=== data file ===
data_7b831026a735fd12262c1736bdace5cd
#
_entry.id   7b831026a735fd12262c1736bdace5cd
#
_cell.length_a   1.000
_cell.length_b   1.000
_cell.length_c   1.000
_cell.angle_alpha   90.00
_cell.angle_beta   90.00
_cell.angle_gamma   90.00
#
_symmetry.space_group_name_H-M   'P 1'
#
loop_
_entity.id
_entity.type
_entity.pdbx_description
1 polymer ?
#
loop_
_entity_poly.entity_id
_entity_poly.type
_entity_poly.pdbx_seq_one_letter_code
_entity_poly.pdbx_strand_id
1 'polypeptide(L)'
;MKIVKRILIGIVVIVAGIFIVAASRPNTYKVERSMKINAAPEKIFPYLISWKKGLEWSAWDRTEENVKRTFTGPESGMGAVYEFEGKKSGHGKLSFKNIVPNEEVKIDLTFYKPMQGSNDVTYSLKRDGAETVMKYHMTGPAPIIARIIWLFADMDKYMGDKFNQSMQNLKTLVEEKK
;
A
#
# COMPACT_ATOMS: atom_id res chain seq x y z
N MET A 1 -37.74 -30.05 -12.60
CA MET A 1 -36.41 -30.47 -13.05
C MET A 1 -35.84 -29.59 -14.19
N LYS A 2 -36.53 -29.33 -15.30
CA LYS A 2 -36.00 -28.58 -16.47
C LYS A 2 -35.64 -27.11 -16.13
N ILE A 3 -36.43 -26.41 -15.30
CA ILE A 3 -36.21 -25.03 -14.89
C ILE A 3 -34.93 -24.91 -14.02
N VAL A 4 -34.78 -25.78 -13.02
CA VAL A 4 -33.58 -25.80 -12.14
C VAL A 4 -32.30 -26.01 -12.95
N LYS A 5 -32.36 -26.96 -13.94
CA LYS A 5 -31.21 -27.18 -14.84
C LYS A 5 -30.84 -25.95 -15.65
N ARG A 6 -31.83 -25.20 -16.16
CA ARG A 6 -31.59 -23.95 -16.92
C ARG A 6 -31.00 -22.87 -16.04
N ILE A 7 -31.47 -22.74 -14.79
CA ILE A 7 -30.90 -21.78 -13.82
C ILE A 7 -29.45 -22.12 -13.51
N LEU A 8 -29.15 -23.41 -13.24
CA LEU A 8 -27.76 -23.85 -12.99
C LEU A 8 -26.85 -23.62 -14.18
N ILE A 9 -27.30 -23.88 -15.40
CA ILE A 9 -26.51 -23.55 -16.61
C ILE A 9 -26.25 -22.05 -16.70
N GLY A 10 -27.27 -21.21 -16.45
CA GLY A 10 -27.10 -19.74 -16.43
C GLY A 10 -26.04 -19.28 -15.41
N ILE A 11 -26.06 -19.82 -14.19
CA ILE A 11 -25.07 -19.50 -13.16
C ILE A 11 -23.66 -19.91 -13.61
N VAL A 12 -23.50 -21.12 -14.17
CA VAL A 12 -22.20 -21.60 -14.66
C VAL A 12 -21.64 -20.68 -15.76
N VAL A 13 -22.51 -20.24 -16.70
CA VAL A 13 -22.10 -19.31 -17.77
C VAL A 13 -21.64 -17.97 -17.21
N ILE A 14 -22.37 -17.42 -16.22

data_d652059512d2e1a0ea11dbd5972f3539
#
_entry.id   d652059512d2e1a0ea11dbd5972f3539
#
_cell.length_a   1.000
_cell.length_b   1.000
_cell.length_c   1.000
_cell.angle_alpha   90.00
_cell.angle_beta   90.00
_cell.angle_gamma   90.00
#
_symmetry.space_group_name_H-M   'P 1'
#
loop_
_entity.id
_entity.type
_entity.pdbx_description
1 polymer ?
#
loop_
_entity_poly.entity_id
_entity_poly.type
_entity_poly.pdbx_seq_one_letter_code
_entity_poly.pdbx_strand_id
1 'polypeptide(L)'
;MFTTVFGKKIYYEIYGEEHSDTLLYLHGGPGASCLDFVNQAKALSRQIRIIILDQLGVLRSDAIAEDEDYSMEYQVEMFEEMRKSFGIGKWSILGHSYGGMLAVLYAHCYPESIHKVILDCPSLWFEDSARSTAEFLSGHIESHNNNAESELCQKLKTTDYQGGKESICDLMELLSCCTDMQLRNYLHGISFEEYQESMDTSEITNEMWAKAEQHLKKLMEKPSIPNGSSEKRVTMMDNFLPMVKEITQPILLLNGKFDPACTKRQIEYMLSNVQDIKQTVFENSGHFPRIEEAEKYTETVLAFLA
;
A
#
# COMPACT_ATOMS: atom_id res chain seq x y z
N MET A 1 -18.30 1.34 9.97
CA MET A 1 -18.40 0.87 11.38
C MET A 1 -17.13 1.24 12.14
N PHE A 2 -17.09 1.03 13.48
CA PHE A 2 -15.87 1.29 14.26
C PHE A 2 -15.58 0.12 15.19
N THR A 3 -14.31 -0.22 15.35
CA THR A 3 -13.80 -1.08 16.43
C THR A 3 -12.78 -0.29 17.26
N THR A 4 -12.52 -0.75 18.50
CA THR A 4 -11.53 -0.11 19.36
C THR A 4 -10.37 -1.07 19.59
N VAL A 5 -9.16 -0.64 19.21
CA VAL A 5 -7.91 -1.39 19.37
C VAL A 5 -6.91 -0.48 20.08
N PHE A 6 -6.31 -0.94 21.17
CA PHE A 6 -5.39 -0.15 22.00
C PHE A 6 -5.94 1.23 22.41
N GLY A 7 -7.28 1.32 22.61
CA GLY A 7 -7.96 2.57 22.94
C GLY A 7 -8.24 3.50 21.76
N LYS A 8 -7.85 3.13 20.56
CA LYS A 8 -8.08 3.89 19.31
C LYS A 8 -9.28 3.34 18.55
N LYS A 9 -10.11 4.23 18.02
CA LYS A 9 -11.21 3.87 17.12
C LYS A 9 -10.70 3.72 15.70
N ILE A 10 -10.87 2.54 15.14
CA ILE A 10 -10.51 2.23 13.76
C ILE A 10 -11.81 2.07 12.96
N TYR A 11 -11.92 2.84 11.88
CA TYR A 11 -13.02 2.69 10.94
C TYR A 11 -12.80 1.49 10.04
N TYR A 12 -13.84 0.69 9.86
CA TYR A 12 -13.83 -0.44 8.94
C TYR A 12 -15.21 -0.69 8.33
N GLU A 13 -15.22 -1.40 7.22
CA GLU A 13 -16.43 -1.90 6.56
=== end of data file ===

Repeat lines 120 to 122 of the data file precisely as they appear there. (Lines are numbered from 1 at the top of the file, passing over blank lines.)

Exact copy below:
CA GLY A 7 -7.96 2.57 22.94
C GLY A 7 -8.24 3.50 21.76
N LYS A 8 -7.85 3.13 20.56